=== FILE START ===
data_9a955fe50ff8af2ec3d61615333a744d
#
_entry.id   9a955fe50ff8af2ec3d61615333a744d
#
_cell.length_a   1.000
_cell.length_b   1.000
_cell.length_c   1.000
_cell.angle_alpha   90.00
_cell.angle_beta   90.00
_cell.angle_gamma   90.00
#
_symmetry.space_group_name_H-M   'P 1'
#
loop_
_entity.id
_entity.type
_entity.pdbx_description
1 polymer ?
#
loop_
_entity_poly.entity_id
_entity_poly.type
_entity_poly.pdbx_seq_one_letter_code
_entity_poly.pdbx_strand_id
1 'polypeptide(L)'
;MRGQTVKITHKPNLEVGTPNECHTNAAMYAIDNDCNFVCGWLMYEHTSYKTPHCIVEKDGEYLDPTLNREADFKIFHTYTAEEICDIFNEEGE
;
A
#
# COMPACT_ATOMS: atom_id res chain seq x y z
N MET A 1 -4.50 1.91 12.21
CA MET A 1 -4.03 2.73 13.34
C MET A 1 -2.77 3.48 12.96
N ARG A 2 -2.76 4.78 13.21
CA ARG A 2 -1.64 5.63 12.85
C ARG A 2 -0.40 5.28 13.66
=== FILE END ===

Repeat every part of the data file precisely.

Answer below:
data_9a955fe50ff8af2ec3d61615333a744d
#
_entry.id   9a955fe50ff8af2ec3d61615333a744d
#
_cell.length_a   1.000
_cell.length_b   1.000
_cell.length_c   1.000
_cell.angle_alpha   90.00
_cell.angle_beta   90.00
_cell.angle_gamma   90.00
#
_symmetry.space_group_name_H-M   'P 1'
#
loop_
_entity.id
_entity.type
_entity.pdbx_description
1 polymer ?
#
loop_
_entity_poly.entity_id
_entity_poly.type
_entity_poly.pdbx_seq_one_letter_code
_entity_poly.pdbx_strand_id
1 'polypeptide(L)'
;MRGQTVKITHKPNLEVGTPNECHTNAAMYAIDNDCNFVCGWLMYEHTSYKTPHCIVEKDGEYLDPTLNREADFKIFHTYTAEEICDIFNEEGE
;
A
#
# COMPACT_ATOMS: atom_id res chain seq x y z
N MET A 1 -4.50 1.91 12.21
CA MET A 1 -4.03 2.73 13.34
C MET A 1 -2.77 3.48 12.96
N ARG A 2 -2.76 4.78 13.21
CA ARG A 2 -1.64 5.63 12.85
C ARG A 2 -0.40 5.28 13.66